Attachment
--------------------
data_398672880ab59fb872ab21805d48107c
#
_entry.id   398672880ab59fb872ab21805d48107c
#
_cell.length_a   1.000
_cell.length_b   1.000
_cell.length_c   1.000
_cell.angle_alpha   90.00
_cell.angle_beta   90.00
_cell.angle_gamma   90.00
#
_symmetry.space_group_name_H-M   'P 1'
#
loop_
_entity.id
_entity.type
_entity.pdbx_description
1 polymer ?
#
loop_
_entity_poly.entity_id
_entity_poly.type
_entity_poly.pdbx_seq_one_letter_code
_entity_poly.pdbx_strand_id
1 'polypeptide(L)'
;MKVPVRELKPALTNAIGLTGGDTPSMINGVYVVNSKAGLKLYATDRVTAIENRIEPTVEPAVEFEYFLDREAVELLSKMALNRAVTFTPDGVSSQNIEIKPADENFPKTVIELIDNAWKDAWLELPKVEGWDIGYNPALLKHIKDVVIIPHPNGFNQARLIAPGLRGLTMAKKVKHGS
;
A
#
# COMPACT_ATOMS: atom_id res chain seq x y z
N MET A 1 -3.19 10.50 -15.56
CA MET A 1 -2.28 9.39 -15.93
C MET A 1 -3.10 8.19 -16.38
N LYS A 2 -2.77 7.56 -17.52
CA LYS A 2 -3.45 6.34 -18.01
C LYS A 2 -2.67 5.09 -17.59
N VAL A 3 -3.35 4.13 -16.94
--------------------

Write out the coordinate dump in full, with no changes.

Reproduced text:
data_398672880ab59fb872ab21805d48107c
#
_entry.id   398672880ab59fb872ab21805d48107c
#
_cell.length_a   1.000
_cell.length_b   1.000
_cell.length_c   1.000
_cell.angle_alpha   90.00
_cell.angle_beta   90.00
_cell.angle_gamma   90.00
#
_symmetry.space_group_name_H-M   'P 1'
#
loop_
_entity.id
_entity.type
_entity.pdbx_description
1 polymer ?
#
loop_
_entity_poly.entity_id
_entity_poly.type
_entity_poly.pdbx_seq_one_letter_code
_entity_poly.pdbx_strand_id
1 'polypeptide(L)'
;MKVPVRELKPALTNAIGLTGGDTPSMINGVYVVNSKAGLKLYATDRVTAIENRIEPTVEPAVEFEYFLDREAVELLSKMALNRAVTFTPDGVSSQNIEIKPADENFPKTVIELIDNAWKDAWLELPKVEGWDIGYNPALLKHIKDVVIIPHPNGFNQARLIAPGLRGLTMAKKVKHGS
;
A
#
# COMPACT_ATOMS: atom_id res chain seq x y z
N MET A 1 -3.19 10.50 -15.56
CA MET A 1 -2.28 9.39 -15.93
C MET A 1 -3.10 8.19 -16.38
N LYS A 2 -2.77 7.56 -17.52
CA LYS A 2 -3.45 6.34 -18.01
C LYS A 2 -2.67 5.09 -17.59
N VAL A 3 -3.35 4.13 -16.94